We all spend 100% of our time breathing air. Indoor air quality usually isn’t the most pressing issue on everyone’s minds, but it plays a vital role in health, comfort, and productivity. Ventilation is one of the most important engineering controls in office and school environments, and good ventilation can save energy while improving indoor air quality.
Good ventilation reduces air contaminants, expels CO2, draws in fresh air, and controls temperature and humidity. ASHRAE recommends buildings reduce CO2 levels to no more than 700 parts per million (ppm) above outside air levels (which equates to about 1,200 ppm total).
Temperature should be between 70°F and 75°F and humidity between 20% and 60%. However, a humidity above 40% can help reduce airborne contamination from viruses. So, what’s the point of following these guidelines? Here are six main benefits of good ventilation and air quality.
1. Improve Comfort for Employees
No one likes to go to an uncomfortable work environment and shiver or sweat at a computer all day. People spend much of their lives indoors working. If the indoor air quality and temperature is at a comfortable level, they are more likely to be relaxed. Focusing on the tasks of the day is easier in a comfortable environment. Of course, you don’t have to make your office building as comfy as a spa, but a basic level of comfort goes a long way to improving morale and productivity, which is our next point.
2. Improve Employee Productivity
Good air quality and ventilation support concentration, decision making skills, job satisfaction, stamina, energy, and much more. It’s not just that employees won’t be bothered by being too hot or cold or being in a stuffy atmosphere. Lower levels of CO2 and higher levels of fresh air and oxygen help the brain perform at its peak potential.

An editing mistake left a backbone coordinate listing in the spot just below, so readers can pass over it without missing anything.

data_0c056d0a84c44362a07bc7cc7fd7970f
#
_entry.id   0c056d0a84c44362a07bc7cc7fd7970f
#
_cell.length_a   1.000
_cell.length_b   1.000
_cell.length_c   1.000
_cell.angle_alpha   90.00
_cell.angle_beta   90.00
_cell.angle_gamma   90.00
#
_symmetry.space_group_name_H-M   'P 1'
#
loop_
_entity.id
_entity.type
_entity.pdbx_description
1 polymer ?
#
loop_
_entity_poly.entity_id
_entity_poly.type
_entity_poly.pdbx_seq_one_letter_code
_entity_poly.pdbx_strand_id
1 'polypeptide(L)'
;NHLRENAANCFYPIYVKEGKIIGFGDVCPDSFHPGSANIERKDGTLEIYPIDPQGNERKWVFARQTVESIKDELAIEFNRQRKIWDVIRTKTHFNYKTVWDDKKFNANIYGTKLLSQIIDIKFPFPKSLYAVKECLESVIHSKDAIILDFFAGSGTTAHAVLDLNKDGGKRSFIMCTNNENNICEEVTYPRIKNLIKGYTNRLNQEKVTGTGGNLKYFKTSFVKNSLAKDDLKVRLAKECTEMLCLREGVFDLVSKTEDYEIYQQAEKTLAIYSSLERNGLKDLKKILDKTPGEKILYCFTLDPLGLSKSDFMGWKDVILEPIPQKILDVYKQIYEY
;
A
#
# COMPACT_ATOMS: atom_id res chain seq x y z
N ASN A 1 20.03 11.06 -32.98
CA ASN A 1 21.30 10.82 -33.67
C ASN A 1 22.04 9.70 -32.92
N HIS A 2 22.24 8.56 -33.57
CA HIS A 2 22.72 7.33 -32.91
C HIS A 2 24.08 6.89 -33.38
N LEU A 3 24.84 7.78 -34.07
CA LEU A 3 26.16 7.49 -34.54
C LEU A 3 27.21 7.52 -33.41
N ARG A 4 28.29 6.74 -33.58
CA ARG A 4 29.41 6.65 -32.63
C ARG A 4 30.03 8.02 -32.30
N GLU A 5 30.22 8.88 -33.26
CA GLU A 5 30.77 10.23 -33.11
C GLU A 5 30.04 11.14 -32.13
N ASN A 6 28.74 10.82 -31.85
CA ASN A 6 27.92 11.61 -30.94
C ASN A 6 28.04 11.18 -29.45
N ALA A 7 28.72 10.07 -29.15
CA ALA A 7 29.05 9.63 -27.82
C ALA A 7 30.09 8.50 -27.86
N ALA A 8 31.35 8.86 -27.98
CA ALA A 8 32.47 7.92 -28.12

One Harvard study found a direct link between better air quality and better decision-making performance. Specifically, air with low levels of CO2 (600 ppm) enabled participants to work and strategize at a higher level. The study also found that workers in green-certified buildings scored higher on cognitive function tests than workers in standard buildings. Comfortable air temperature also contributed to higher productivity.
So, is it worth it to upgrade an HVAC system or increase ventilation to see these gains? Well, Harvard estimated that doubling ventilation rates can cost about $40 per person per year. At the same time, it estimated that the increased productivity could benefit companies an extra $6,500 per person per year. That’s well worth it.
3. Reduce Sick Time
Bad indoor air can cause eye irritation, inflammation, and difficulty breathing for some people. It can also make some existing health problems worse. Poor air quality is also associated with sick building syndrome, a situation in which employees or students report experiencing different symptoms when inside a building but not when spending time away from it. That’s why ventilation is so important.